UnionsACT has today called on the ANU administration to take action against campus businesses that commit wage-theft and exploit workers.
In a media release, the peak body representing unions in the ACT said the ANU must “audit and report” businesses trading on the university’s campus against which accusations of underpayment and non-payment arise.
The organisation referred to an investigation, reported in Woroni and Junkee this week, which found that the franchisee of two Canberra Sumo Salad stores, one of which is located at the Lena Karmel Lodge on Childers St and is a tenant of the ANU, had repeatedly and systematically underpaid their employees.
In a statement, Alex White, secretary of Unions ACT, said that “[t]he ANU administration has a moral responsibility to take action against the illegal behaviour of businesses operating on ANU campus, who ANU takes money from, who employ ANU students, are breaking the law.”
“It is unacceptable that adult employers take advantage of young workers and international students,” he said. “It is even more unacceptable that the ANU administration turns a willful blind eye to the illegality and theft taking place on its property.”
As Woroni reported yesterday, a spokesperson from Sumo Salad head office said that the underpayments were due to a misunderstanding by the franchisee of the award rate. The franchisee had also failed to pay workers’ annual leave and superannuation entitlements. Woroni understands that current and former employees have now been back-paid or reimbursed unpaid wages.
UnionsACT noted that research conducted by Industry Super Australia shows that each year 45,000 Canberrans have an average of $3,400 of their superannuation stolen by employees through underpayments and non-payment. Their own research suggests that as many as 80% of workers aged under 25 have experienced wage-theft within the last twelve months.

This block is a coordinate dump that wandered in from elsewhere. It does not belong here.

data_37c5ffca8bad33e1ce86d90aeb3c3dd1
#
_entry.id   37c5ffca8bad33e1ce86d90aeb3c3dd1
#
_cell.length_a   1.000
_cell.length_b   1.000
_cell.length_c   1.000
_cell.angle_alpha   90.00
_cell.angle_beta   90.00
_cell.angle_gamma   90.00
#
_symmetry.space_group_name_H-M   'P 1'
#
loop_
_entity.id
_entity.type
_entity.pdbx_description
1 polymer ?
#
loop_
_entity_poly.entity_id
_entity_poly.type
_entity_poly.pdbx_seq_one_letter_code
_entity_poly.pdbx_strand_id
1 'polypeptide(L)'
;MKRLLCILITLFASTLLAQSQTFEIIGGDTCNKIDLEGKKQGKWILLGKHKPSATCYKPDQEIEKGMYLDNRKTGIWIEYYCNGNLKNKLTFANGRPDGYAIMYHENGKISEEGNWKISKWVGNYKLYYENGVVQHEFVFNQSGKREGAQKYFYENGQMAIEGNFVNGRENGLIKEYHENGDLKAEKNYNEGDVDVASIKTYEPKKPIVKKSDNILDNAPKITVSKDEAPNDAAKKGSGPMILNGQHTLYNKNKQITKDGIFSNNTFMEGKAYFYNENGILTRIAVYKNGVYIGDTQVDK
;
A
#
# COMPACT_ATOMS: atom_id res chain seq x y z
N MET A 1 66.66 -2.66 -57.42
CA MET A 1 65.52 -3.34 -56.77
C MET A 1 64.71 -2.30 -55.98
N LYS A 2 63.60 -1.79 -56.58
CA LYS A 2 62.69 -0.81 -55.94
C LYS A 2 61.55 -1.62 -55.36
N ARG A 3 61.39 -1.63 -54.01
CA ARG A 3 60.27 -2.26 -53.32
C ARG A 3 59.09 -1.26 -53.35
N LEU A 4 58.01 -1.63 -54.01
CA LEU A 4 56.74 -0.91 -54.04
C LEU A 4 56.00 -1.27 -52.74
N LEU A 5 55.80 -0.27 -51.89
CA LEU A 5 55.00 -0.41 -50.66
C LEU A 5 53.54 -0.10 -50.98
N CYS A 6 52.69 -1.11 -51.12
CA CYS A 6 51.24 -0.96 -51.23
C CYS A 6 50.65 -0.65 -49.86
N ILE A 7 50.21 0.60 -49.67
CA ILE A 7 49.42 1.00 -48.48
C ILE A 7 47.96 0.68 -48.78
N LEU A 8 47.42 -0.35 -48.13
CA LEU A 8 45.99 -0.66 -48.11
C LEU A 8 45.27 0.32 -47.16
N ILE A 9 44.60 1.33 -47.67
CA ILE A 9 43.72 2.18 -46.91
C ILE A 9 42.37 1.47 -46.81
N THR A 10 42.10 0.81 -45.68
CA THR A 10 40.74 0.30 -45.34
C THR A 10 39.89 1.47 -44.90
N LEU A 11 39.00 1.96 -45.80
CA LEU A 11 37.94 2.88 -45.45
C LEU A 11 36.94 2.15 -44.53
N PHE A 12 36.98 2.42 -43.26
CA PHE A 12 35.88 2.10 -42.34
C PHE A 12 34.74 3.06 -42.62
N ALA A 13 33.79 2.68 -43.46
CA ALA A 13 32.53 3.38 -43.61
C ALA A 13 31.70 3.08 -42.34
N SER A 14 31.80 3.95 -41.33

A series of Fairfax reports over the last several months have shown how many Australian franchise businesses are under extreme financial stress, often due to intolerable costs and conditions imposed by franchisors such as Retail Food Group, Caltex, Domino’s Pizza (which also operates a franchise on ANU campus), and 7-11. Out of desperation or unscrupulousness, franchisees have been found to have repeatedly turned to wage-theft and other exploitative labour practices.
In February last year Sumo Salad announced that it was partnering with Caltex as part of its ‘The Foodary’ concept, which incorporates food franchises into Caltex locations. Then, in May, Caltex announced that it would establish a $20 million assistance fund to compensate workers who had been victims of wage theft by franchisees.
International students are particularly vulnerable to wage-theft and exploitation at work. In a large study conducted by researchers from UNSW Sydney and UTS, and published in November, it was found that “[a] quarter of all international students earn $12 per hour or less and 43% earn $15 or less in their lowest paid job.” In addition, it said that “workers from Asian countries including China, Taiwan and Vietnam receive lower wage rates than those from North America, Ireland and the UK. Chinese workers are also more likely to be paid in cash.” In 2016 over 60% of the ANU’s new enrolled international undergraduate students were of Chinese background.
Woroni contacted ANU Media for comment on this story, but it had not responded by time of publishing.
White appealed that “any student who believes that they have been the victim of wage theft should contact UnionsACT immediately.”
If you are concerned that you may have been exploited at work on the ANU’s campus, or if you are an ANU student concerned that you may have been exploited at work anywhere, you can contact Woroni’s news editor at email@example.com.